The video addresses the war effort, as part of the short-lived nature of so many "eat local" movements.
In California, which is essentially the main source of so many food products in the U.S., you were blessed. So much food in California is local simply because it's a huge industry there.
The post isn't an argument against locally-grown foods. There are some small benefits to having local food resources. It is, however, an argument against the extremes of the locavore movement, which stipulate that ONLY locally-grown foods are healthier, better for the economy and promoting a better social environment.
Sadly, that's really just not the case. It's great to have a few local resources that are financially viable. But what happens when they are not? Then relying on imports (from anywhere) is the primary option.
It's interesting that the commenter in #6 (Frances) points out that not having the choice to be a locavore does, indeed lead to boughts of famine. This is particularly true during war, or in war-torn regions.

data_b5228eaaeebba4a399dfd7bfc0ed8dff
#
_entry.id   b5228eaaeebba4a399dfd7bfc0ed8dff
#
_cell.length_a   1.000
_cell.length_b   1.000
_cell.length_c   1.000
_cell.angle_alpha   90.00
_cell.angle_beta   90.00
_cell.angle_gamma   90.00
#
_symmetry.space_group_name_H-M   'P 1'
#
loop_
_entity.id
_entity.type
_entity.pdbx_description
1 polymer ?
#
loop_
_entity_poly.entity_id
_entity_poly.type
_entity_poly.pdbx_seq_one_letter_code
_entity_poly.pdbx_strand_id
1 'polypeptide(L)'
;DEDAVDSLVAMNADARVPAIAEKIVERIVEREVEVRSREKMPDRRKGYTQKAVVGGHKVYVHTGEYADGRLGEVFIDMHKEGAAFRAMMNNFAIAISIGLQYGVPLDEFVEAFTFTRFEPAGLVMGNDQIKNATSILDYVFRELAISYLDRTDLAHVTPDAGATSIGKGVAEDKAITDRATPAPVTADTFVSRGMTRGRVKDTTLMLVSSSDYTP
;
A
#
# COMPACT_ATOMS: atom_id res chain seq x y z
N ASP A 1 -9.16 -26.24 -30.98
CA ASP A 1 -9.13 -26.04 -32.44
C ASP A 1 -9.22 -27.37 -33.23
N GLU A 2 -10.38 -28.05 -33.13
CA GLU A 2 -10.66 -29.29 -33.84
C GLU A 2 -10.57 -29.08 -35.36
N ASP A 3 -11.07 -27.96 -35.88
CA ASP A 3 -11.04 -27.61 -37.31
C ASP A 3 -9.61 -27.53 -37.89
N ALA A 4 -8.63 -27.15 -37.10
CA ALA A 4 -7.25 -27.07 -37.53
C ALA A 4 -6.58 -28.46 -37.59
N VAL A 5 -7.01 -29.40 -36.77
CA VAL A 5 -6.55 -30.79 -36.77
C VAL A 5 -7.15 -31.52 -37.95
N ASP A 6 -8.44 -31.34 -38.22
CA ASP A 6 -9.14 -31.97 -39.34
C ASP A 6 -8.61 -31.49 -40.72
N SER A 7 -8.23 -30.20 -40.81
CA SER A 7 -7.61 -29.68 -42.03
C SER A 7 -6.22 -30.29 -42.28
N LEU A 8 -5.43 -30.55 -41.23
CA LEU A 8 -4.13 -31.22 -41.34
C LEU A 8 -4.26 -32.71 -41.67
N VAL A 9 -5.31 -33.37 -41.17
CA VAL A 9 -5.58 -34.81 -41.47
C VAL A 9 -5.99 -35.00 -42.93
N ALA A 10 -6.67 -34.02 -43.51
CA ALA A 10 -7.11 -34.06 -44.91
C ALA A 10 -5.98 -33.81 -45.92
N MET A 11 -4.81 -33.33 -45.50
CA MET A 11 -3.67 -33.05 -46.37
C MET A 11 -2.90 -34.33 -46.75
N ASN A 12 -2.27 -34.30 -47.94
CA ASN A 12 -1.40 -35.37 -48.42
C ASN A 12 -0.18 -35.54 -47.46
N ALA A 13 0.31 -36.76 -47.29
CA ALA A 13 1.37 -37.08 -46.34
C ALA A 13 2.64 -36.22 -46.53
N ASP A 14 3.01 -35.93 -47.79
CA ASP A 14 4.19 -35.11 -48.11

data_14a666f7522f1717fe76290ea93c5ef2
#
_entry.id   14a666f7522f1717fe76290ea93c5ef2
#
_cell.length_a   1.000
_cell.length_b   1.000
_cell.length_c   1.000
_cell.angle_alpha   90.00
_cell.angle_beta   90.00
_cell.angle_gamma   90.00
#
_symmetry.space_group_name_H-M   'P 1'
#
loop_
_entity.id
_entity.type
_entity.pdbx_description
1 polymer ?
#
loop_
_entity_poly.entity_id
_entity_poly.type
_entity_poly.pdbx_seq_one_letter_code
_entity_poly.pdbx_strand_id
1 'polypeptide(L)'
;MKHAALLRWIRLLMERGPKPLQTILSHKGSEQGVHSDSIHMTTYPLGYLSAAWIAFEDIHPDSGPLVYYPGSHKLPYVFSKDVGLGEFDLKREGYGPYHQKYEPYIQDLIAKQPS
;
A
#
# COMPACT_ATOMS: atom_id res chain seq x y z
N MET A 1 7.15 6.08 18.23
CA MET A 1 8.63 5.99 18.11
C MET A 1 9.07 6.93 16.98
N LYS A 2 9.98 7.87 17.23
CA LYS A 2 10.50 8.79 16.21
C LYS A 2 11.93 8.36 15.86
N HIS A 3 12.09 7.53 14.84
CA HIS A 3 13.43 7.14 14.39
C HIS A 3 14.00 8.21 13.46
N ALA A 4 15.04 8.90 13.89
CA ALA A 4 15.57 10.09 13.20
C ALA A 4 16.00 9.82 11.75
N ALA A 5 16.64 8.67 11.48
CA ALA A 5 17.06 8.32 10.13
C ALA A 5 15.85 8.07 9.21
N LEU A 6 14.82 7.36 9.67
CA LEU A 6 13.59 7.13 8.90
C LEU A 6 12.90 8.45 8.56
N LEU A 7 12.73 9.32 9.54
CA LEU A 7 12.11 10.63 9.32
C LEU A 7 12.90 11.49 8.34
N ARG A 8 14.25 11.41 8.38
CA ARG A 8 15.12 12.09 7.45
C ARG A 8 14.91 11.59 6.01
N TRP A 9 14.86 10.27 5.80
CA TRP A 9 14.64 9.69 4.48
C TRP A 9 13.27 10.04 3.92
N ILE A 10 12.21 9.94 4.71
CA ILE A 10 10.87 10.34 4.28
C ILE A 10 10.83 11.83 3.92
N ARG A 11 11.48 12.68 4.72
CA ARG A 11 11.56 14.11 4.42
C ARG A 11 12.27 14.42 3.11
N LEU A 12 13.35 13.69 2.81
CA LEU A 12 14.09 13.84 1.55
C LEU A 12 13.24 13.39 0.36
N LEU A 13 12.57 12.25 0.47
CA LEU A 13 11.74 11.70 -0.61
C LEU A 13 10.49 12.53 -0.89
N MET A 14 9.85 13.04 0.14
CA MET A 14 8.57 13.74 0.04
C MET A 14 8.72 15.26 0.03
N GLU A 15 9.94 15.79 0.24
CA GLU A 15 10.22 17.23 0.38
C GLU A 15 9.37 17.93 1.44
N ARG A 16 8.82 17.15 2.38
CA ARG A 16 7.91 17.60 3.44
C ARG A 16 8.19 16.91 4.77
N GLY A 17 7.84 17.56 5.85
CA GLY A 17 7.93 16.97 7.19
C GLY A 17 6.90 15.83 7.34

As Octavian was rising to power, one of his biggest problems was a family which controlled the ports in south along the Mediterranean - the source of most of Rome's food supplies. Sextus Pompeius denied to the peninsula shipments of grain through the Mediterranean as a means of undermining Octavian. Pompeius' had his own navy and set his son as naval commander, seeking to cause widespread famine across Rome's provinces. Octavian (by then Augustus) solved the problem by granting the son control over Sardinia, Corsica, Sicily and Greece - and a permanent consul position.
Famines are a primary reason why many locavore movements are almost always short-lived.